Attorneys last week filed a motion for a summary judgment in a pending lawsuit claiming the City of Portland and the Oregon Liquor Control Commission conspired to put a Black nightclub owner out of business.
Rodney DeWalt sued the City of Portland in 2015 for intentional interference with a business and intentional infliction of emotional distress after his nightclub, the Fontaine Bleau, shuttered following a shooting at the end of 2013. The city and the OLCC immediately acted to suspend the club’s liquor license – which attorneys have noted is an uncommon response to a shooting.
“What happened to Mr. DeWalt was the city asked the OLCC to immediately suspend his liquor license. The city in its entire history has only asked the OLCC to do something immediately, five times, and twice were Black owners,” saidJesse Merrithew, one of DeWalt's attorneys. The other club in question was Seenzin’s, a bar on 82nd Avenue operated by Sam Thompson. After a shooting occurred in a parking lot across the street in a parking lot, the city asked for restrictions on Thompson’s liquor license and required him to have three security staff present during all open hours.
The case has since gone through a series of rulings and appeals; Merrithew said the legal team has not been given an indication as to when the court will respond to the latest motion.
DeWalt told The Skanner he has operated night clubs in a variety of locations, including, Houston, Oklahoma City and St. Louis and never received treatment like he did in Portland, where he lived only briefly. He said the club, which was located on Northeast Broadway, received numerous noise complaints after it first started operating, and that when police visited to talk to him, they used racial slurs to refer to the Fontaine Bleau’s clientele.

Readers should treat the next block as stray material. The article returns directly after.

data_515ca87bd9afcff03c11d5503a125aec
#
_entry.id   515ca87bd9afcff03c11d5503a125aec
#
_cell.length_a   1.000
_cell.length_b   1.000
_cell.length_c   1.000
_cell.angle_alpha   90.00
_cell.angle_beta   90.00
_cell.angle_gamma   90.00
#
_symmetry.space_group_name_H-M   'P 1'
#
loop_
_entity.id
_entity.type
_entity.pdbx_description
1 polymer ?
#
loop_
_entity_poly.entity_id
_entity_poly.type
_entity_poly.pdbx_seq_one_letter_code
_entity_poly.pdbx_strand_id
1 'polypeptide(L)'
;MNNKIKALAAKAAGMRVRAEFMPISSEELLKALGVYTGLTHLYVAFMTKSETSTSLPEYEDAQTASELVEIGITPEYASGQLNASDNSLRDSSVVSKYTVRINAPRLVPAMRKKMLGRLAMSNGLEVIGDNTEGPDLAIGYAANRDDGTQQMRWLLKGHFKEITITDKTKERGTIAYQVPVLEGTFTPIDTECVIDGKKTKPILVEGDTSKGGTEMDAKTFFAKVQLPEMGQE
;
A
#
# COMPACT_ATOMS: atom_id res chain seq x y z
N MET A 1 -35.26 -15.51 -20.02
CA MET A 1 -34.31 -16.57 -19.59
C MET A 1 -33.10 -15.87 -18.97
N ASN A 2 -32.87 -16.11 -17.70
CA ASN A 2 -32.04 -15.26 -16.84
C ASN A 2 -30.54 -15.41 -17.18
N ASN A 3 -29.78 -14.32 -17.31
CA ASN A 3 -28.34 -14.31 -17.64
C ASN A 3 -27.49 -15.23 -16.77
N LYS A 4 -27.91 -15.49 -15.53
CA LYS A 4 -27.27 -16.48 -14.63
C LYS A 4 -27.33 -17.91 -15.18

He also told The Skanner that in the process of discovery attorneys have determined police suspected there would be violence on Nov. 9, 2013, when Durieul Harris, 30, was killed and Fredrick Glenn Conner, 44, and Shelia Renee Shelby, 50, were wounded outside the Fontaine Bleau. But they didn’t warn him ahead of time.
“The Portland police had a fear that something was going to happen but they never told me,” DeWalt said.
“The Portland police never came by to tell me. They were just going to let that event play out.”
After the initial suspension, there was a hearing DeWalt had the opportunity to attend, and the overseeing judge took it under advisement. But then OLCC Director Steven Marks withdrew the first suspension and issued a second one, effectively resetting the administrative clock, Merrithew said. By that point DeWalt had no income coming in from the club, and felt the city was out to shut him down, so he gave up his lease and investment and closed the business.
DeWalt now lives in Kansas and is caring for his adult son, who has disabilities and was recently moved into a group home. He has attempted to open two other nightclubs since leaving Portland – one in Kansas and one in Minnesota – and both times the process of applying for local licenses was stymied because of the problems he encountered in Oregon.
At the time of its closure, the Fontaine Bleau was one of just four Black-owned bars or nightclubs in the area, or .01 percent of the 3,000 liquor license holders. Six percent of Portlanders identify as Black or African American.
The number of Black owners has dwindled from that low number in the last few years.
“To the best of my knowledge right now the only Black-owned nightclub in town is Olive or Twist and they are not really geared toward young people,” Merrithew said.